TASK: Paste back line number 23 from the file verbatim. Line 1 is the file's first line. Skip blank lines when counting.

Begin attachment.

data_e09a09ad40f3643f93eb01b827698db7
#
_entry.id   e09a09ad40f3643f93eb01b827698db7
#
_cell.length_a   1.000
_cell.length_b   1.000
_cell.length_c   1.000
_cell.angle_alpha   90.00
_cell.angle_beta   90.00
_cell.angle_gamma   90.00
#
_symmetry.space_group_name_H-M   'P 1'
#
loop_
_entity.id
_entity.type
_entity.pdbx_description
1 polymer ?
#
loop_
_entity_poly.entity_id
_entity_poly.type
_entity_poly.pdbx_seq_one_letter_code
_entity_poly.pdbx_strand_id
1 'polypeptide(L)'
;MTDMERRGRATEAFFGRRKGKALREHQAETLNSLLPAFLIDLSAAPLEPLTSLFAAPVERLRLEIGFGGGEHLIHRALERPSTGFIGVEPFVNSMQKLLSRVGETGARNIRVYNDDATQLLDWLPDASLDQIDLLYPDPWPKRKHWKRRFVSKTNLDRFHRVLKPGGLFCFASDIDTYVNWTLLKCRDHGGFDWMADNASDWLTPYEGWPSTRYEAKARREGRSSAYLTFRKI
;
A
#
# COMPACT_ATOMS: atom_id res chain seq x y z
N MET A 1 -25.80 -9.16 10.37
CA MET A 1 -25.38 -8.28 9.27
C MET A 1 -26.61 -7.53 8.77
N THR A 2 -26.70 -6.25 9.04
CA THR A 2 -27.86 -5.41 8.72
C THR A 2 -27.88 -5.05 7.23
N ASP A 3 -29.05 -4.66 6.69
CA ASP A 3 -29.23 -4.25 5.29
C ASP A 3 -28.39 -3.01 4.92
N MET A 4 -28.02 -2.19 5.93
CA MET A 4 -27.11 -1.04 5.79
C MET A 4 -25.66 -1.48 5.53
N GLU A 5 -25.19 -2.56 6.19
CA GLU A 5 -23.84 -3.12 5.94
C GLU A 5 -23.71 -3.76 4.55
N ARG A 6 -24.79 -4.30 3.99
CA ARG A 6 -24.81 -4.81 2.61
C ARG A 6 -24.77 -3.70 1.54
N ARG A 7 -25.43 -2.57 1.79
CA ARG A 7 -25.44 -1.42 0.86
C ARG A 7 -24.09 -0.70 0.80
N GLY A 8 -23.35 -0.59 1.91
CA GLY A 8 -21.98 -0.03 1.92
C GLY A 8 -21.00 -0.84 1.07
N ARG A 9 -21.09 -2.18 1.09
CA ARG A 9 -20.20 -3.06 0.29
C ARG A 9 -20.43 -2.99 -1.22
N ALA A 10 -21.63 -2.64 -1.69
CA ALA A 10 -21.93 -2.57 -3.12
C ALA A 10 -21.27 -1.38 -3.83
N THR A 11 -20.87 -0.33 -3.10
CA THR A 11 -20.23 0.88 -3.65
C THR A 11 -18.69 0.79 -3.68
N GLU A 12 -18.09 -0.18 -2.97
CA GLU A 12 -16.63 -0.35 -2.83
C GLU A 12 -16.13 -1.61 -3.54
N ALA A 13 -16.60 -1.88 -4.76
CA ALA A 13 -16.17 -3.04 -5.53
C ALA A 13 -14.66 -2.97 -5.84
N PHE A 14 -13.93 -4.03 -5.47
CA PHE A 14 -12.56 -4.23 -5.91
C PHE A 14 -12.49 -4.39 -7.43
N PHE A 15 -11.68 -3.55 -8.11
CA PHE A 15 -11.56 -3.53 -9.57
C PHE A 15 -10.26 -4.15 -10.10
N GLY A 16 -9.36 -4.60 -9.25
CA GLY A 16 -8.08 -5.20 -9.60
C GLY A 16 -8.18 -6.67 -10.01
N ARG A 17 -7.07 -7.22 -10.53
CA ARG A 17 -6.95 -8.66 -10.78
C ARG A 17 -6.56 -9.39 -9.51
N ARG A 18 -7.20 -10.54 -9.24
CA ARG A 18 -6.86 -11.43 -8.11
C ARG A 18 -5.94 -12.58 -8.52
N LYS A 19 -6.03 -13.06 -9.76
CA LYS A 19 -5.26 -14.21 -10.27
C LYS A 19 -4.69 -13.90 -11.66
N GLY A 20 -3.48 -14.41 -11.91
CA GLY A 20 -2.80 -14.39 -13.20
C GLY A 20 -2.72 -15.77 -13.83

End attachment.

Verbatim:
_entity_poly.pdbx_seq_one_letter_code